Anyway, its not Dublins fault that rail in Ireland received little or no funding from the state, which let some lines to close and leaving others lines to fall into a near total mess. It was only until the ‘On Track’ programme in 2000, did the Government start to pump serious money to repair the existing lines and make them safe with a modern signaling system.

      Surely it makes more sense to extend the dart, link up the luas, and increase the number of bus lanes rather than spend billions on the dream of providing Dublin with an underground that it doesn’t need

      Well that exactly was CIE is doing. But guess what. It will cost billions to do that. In fact CIE has quoted รขโ€šยฌ3.6 billion. And its all depends on a ‘underground’ rail line called ‘the interconnector’.

      For detaild info, you should go to
      http://www.extendthedart.com

    • #746799
      Anonymous
      Participant

      Originally posted by mickeydocs

      It is funny how regional development never involves allowing the regions to participate with each other.
      The lack of a train line and a decent road between Cork/Limerick/Shannon/Galway/Sligo is a disgrace, especially as a western corridor would provide an excellent counterpole to Dublin.

      I know exactly what you mean Mickey, the classic example is the new motorway being planned between Cork and Portlaoise, it is following almost to the mile the existing N8 alignment, when as suggested by one prominent An Taisce member that it should follow the rail line to Tipperary and then back to Mitchelstown.

      This would have allowed a 24 mile link from Tipperary to Limerick doubling up as a Dublin & Cork connection to Limerick, and even providing 1/3 of the link between Waterford and Limerick.

      Instead Limerick will have to wait at least a decade as 10kms bypass links with 10kms bypass to have a connection to Dublin.

      No plan exists to Link Cork and Galway by A class road, and I will have a state pension before a rail line links our 2nd, 3rd and 4th cities.

      Originally posted by mickeydocs
      Surely this will give you an idea as to the insanity of spending up to 2 billion on such a system for Dublin, a conurbation with at most a population of 1.5 million… where is the sense?

      The sense is that the orbital motorway has been tried and failed, nothing less than 1.25% of the National budget over a five year period will solve the transport problems of the region that supplies 40%+ of the revenue.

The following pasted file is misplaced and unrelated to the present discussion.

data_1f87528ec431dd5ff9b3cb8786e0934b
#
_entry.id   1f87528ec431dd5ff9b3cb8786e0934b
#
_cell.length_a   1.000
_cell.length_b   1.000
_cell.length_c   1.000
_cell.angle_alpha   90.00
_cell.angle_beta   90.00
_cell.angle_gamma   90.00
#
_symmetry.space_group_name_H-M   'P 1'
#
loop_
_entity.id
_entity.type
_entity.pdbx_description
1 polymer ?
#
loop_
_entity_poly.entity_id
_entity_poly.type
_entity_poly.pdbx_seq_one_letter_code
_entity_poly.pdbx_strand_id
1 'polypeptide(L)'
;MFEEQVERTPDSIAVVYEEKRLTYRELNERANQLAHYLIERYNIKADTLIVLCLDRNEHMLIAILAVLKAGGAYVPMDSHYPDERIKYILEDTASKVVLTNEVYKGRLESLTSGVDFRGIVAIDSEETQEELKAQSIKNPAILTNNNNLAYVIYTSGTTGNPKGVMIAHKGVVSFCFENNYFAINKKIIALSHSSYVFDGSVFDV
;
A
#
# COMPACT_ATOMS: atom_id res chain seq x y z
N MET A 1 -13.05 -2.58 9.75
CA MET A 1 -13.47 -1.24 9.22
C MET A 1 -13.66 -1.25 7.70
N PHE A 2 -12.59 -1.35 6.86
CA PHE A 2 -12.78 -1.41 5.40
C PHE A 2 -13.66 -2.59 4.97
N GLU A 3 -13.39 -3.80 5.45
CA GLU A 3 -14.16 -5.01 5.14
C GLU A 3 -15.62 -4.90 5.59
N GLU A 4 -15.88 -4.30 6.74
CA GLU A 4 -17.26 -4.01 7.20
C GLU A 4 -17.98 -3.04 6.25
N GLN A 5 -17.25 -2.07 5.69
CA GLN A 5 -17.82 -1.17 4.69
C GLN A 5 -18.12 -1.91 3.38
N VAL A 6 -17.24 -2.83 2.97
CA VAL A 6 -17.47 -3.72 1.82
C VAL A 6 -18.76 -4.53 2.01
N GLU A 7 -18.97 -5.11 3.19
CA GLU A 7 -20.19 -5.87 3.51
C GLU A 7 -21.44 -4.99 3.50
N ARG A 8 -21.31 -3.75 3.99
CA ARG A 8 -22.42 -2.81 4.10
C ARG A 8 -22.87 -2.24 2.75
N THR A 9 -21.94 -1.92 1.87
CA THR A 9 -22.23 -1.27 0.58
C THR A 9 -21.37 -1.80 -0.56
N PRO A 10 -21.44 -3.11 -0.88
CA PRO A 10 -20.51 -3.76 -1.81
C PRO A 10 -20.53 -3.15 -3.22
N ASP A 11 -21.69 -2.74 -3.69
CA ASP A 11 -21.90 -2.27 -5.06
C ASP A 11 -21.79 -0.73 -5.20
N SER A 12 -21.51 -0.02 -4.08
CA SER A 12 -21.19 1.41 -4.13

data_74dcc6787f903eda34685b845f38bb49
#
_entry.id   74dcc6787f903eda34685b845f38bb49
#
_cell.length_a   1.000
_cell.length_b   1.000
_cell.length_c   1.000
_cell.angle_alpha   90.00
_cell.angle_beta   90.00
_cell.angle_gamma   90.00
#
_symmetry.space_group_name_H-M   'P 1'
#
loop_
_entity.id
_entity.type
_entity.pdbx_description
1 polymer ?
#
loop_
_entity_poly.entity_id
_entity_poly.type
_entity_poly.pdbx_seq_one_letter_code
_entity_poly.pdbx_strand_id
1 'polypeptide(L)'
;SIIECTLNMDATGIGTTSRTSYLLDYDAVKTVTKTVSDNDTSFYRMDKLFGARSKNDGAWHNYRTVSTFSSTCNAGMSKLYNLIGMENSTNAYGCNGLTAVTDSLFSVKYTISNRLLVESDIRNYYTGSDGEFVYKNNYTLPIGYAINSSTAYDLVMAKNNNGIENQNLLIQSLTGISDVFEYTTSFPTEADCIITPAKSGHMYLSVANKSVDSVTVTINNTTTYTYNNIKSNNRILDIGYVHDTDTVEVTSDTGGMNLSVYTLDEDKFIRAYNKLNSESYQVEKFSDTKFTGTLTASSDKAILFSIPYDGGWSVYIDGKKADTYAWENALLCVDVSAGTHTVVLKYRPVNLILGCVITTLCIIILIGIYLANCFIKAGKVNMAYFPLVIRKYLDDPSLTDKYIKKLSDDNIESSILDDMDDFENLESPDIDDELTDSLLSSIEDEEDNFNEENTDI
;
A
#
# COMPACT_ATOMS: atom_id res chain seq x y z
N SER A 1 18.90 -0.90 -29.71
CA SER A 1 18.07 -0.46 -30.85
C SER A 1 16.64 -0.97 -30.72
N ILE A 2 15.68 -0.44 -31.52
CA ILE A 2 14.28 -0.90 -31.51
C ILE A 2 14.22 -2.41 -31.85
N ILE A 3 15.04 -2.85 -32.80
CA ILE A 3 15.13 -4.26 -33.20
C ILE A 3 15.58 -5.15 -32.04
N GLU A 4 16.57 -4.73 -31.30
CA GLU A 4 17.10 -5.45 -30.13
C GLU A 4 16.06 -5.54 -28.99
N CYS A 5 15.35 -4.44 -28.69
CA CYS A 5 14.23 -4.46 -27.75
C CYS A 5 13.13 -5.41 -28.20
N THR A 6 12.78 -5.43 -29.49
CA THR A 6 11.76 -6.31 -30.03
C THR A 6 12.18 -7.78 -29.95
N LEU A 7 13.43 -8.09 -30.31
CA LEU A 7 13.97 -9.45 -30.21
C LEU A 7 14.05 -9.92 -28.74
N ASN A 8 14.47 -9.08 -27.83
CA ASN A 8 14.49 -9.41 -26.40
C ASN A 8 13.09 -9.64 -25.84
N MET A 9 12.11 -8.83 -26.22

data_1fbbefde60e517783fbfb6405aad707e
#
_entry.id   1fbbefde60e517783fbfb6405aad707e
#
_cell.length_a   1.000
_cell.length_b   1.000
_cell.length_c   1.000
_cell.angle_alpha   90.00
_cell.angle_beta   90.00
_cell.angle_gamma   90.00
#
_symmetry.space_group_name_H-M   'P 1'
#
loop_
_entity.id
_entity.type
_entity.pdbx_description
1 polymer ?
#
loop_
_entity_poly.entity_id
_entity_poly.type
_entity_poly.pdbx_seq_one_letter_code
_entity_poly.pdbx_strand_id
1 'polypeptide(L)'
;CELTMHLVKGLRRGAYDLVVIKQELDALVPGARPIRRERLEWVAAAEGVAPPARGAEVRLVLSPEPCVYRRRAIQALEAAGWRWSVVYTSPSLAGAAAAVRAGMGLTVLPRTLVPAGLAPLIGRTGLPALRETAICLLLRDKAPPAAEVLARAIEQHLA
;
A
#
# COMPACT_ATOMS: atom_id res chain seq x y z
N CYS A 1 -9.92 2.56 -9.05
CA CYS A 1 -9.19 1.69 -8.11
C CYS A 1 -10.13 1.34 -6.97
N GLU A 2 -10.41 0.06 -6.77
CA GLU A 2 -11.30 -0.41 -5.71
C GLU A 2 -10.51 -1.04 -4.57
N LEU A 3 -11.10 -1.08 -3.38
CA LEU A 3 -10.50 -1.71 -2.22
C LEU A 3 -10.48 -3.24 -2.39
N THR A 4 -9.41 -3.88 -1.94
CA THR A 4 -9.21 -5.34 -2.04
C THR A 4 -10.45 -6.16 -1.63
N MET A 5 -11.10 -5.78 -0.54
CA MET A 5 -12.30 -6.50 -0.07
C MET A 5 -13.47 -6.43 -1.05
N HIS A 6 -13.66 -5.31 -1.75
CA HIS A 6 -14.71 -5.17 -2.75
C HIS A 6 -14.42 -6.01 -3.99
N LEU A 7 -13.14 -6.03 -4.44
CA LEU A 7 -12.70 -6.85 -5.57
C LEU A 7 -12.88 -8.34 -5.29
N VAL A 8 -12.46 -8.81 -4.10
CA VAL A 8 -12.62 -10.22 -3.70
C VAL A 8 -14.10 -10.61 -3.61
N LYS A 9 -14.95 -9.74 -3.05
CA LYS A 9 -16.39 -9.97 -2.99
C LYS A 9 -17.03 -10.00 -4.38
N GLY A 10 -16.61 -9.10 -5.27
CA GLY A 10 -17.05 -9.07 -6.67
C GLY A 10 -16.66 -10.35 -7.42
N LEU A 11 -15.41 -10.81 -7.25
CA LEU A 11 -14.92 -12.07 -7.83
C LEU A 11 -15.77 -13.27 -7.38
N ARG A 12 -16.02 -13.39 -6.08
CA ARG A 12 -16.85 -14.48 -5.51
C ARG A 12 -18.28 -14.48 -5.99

Gridlock costs Dublin over 2bn per year, that is ignoring the human cost of spending 3 hours per day commuting.

      Cork will receive its Midleton extension and I am sure that increased capacity and greater land use planning on the Mallow line would also be welcomed.

      But beyond who gets what on a Geographical basis, the choices to be made are do the government spend more and more money on dubious road schemes such as the Dublin to Kells motorway & Dublin to Slane Motorway and a second orbital Motorway for Dublin or is a public transport system built in Dublin that actually connects.

      If you want to go from Galway or Cork to Belfast or Dublin Airport, it is currently a multi-modal mess, only an extended and fully linked Dart service can do this.

    • #746800
      shaun
      Participant

      A good rail network is a fine thing and can take a huge burden off the roads at rush-hour etc. but an excellent motorway system is essential to connect and go around the towns.

      The orbital motorway is not a failure, and is not even completed around Dublin yet.

    • #746801
      Anonymous
      Participant

      Shaun,

      I agree that a National Motorway network is necessary to link Dublin with Belfast, Galway and Cork. No-one is disputing this but beyond this there are definite question marks.

      Dublin to Kells will cost in excess of 300m and the contact point at the M50 at Blanchardstown cannot cope with the existing traffic load let alone a vastly expanded car depdent commuter belt that will result. Dublin-Slane ditto.

      The M50 doesn’t function to European norms in terms of efficiency and the 2nd Westlink bridge solved very little.